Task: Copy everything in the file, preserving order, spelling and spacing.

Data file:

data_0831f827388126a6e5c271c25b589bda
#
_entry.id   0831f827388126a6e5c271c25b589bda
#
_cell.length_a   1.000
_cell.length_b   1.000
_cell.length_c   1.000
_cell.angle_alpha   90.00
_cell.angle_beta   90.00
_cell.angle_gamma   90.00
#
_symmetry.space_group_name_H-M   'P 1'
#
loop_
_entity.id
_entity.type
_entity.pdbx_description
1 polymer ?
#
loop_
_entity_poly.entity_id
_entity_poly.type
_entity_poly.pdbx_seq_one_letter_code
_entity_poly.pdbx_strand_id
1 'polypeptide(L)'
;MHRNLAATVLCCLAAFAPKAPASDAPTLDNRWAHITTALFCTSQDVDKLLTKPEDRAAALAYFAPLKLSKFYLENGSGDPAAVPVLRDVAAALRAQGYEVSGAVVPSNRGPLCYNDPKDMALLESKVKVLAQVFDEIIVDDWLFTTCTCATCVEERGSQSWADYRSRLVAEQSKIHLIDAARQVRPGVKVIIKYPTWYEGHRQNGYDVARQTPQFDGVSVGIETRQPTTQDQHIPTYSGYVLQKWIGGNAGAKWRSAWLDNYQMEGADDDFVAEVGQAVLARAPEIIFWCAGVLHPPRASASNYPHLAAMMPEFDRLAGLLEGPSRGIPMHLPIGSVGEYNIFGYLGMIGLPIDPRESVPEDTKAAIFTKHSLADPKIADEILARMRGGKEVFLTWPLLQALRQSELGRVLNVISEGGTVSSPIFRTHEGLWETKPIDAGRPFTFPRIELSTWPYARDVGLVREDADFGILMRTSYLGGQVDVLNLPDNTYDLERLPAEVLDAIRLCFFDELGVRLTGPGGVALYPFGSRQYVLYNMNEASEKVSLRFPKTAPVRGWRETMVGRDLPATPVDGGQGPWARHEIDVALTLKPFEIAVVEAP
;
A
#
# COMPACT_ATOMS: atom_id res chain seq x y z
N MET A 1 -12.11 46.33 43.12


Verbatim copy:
data_0831f827388126a6e5c271c25b589bda
#
_entry.id   0831f827388126a6e5c271c25b589bda
#
_cell.length_a   1.000
_cell.length_b   1.000
_cell.length_c   1.000
_cell.angle_alpha   90.00
_cell.angle_beta   90.00
_cell.angle_gamma   90.00
#
_symmetry.space_group_name_H-M   'P 1'
#
loop_
_entity.id
_entity.type
_entity.pdbx_description
1 polymer ?
#
loop_
_entity_poly.entity_id
_entity_poly.type
_entity_poly.pdbx_seq_one_letter_code
_entity_poly.pdbx_strand_id
1 'polypeptide(L)'
;MHRNLAATVLCCLAAFAPKAPASDAPTLDNRWAHITTALFCTSQDVDKLLTKPEDRAAALAYFAPLKLSKFYLENGSGDPAAVPVLRDVAAALRAQGYEVSGAVVPSNRGPLCYNDPKDMALLESKVKVLAQVFDEIIVDDWLFTTCTCATCVEERGSQSWADYRSRLVAEQSKIHLIDAARQVRPGVKVIIKYPTWYEGHRQNGYDVARQTPQFDGVSVGIETRQPTTQDQHIPTYSGYVLQKWIGGNAGAKWRSAWLDNYQMEGADDDFVAEVGQAVLARAPEIIFWCAGVLHPPRASASNYPHLAAMMPEFDRLAGLLEGPSRGIPMHLPIGSVGEYNIFGYLGMIGLPIDPRESVPEDTKAAIFTKHSLADPKIADEILARMRGGKEVFLTWPLLQALRQSELGRVLNVISEGGTVSSPIFRTHEGLWETKPIDAGRPFTFPRIELSTWPYARDVGLVREDADFGILMRTSYLGGQVDVLNLPDNTYDLERLPAEVLDAIRLCFFDELGVRLTGPGGVALYPFGSRQYVLYNMNEASEKVSLRFPKTAPVRGWRETMVGRDLPATPVDGGQGPWARHEIDVALTLKPFEIAVVEAP
;
A
#
# COMPACT_ATOMS: atom_id res chain seq x y z
N MET A 1 -12.11 46.33 43.12